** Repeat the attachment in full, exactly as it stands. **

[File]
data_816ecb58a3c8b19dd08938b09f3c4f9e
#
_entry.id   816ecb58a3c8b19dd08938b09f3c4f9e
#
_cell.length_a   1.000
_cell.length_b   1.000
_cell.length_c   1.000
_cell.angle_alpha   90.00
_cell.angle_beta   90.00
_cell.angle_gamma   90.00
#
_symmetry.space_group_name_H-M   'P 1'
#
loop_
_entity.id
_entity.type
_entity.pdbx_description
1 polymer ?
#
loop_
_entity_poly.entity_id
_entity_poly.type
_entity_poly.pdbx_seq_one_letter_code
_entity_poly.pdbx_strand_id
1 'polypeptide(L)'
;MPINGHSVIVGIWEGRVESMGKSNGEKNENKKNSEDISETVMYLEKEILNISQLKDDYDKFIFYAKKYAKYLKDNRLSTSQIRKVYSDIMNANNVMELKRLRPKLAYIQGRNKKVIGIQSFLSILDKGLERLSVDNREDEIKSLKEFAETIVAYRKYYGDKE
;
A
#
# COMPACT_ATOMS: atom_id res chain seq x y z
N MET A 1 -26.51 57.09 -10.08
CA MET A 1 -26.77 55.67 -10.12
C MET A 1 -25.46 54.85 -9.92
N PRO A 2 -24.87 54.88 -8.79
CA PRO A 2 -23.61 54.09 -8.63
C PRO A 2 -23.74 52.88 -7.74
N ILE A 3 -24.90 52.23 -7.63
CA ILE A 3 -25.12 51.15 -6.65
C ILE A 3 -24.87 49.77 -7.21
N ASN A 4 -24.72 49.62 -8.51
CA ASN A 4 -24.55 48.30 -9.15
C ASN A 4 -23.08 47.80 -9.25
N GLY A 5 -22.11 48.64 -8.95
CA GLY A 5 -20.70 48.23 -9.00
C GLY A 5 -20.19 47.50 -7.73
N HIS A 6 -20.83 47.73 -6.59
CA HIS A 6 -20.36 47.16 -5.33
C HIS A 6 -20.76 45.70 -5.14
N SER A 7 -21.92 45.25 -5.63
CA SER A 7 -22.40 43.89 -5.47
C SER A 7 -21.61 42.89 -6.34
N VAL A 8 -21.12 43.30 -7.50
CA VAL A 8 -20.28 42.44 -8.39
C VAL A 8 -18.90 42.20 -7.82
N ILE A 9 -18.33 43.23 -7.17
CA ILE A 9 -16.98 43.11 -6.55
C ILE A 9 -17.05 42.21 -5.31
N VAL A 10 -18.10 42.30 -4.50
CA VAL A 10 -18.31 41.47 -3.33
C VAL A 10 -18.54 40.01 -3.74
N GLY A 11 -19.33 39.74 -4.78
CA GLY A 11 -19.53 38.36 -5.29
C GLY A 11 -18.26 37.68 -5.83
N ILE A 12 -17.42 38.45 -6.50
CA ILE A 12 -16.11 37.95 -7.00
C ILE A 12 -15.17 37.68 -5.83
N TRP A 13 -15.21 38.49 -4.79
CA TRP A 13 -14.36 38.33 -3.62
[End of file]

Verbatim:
data_816ecb58a3c8b19dd08938b09f3c4f9e
#
_entry.id   816ecb58a3c8b19dd08938b09f3c4f9e
#
_cell.length_a   1.000
_cell.length_b   1.000
_cell.length_c   1.000
_cell.angle_alpha   90.00
_cell.angle_beta   90.00
_cell.angle_gamma   90.00
#
_symmetry.space_group_name_H-M   'P 1'
#
loop_
_entity.id
_entity.type
_entity.pdbx_description
1 polymer ?
#
loop_
_entity_poly.entity_id
_entity_poly.type
_entity_poly.pdbx_seq_one_letter_code
_entity_poly.pdbx_strand_id
1 'polypeptide(L)'
;MPINGHSVIVGIWEGRVESMGKSNGEKNENKKNSEDISETVMYLEKEILNISQLKDDYDKFIFYAKKYAKYLKDNRLSTSQIRKVYSDIMNANNVMELKRLRPKLAYIQGRNKKVIGIQSFLSILDKGLERLSVDNREDEIKSLKEFAETIVAYRKYYGDKE
;
A
#
# COMPACT_ATOMS: atom_id res chain seq x y z
N MET A 1 -26.51 57.09 -10.08
CA MET A 1 -26.77 55.67 -10.12
C MET A 1 -25.46 54.85 -9.92
N PRO A 2 -24.87 54.88 -8.79
CA PRO A 2 -23.61 54.09 -8.63
C PRO A 2 -23.74 52.88 -7.74
N ILE A 3 -24.90 52.23 -7.63
CA ILE A 3 -25.12 51.15 -6.65
C ILE A 3 -24.87 49.77 -7.21
N ASN A 4 -24.72 49.62 -8.51
CA ASN A 4 -24.55 48.30 -9.15
C ASN A 4 -23.08 47.80 -9.25
N GLY A 5 -22.11 48.64 -8.95
CA GLY A 5 -20.70 48.23 -9.00
C GLY A 5 -20.19 47.50 -7.73
N HIS A 6 -20.83 47.73 -6.59
CA HIS A 6 -20.36 47.16 -5.33
C HIS A 6 -20.76 45.70 -5.14
N SER A 7 -21.92 45.25 -5.63
CA SER A 7 -22.40 43.89 -5.47
C SER A 7 -21.61 42.89 -6.34
N VAL A 8 -21.12 43.30 -7.50
CA VAL A 8 -20.28 42.44 -8.39
C VAL A 8 -18.90 42.20 -7.82
N ILE A 9 -18.33 43.23 -7.17
CA ILE A 9 -16.98 43.11 -6.55
C ILE A 9 -17.05 42.21 -5.31
N VAL A 10 -18.10 42.30 -4.50
CA VAL A 10 -18.31 41.47 -3.33
C VAL A 10 -18.54 40.01 -3.74
N GLY A 11 -19.33 39.74 -4.78
CA GLY A 11 -19.53 38.36 -5.29
C GLY A 11 -18.26 37.68 -5.83
N ILE A 12 -17.42 38.45 -6.50
CA ILE A 12 -16.11 37.95 -7.00
C ILE A 12 -15.17 37.68 -5.83
N TRP A 13 -15.21 38.49 -4.79
CA TRP A 13 -14.36 38.33 -3.62